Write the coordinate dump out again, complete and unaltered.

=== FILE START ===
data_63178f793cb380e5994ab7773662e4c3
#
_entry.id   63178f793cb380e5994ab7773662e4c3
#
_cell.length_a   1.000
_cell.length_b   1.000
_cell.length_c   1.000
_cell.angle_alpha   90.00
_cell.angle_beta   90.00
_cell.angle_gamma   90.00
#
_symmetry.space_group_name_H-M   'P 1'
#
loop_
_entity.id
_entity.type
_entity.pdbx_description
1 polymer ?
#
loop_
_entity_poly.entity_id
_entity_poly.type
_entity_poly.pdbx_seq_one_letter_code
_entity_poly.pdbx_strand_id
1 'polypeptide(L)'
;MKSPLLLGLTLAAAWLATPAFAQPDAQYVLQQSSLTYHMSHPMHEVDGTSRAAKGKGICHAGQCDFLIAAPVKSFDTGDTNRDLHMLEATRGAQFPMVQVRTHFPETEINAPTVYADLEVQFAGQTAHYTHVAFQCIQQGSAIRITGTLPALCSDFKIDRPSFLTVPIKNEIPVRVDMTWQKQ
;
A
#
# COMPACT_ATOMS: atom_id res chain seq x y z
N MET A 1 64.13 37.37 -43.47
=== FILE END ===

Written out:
data_63178f793cb380e5994ab7773662e4c3
#
_entry.id   63178f793cb380e5994ab7773662e4c3
#
_cell.length_a   1.000
_cell.length_b   1.000
_cell.length_c   1.000
_cell.angle_alpha   90.00
_cell.angle_beta   90.00
_cell.angle_gamma   90.00
#
_symmetry.space_group_name_H-M   'P 1'
#
loop_
_entity.id
_entity.type
_entity.pdbx_description
1 polymer ?
#
loop_
_entity_poly.entity_id
_entity_poly.type
_entity_poly.pdbx_seq_one_letter_code
_entity_poly.pdbx_strand_id
1 'polypeptide(L)'
;MKSPLLLGLTLAAAWLATPAFAQPDAQYVLQQSSLTYHMSHPMHEVDGTSRAAKGKGICHAGQCDFLIAAPVKSFDTGDTNRDLHMLEATRGAQFPMVQVRTHFPETEINAPTVYADLEVQFAGQTAHYTHVAFQCIQQGSAIRITGTLPALCSDFKIDRPSFLTVPIKNEIPVRVDMTWQKQ
;
A
#
# COMPACT_ATOMS: atom_id res chain seq x y z
N MET A 1 64.13 37.37 -43.47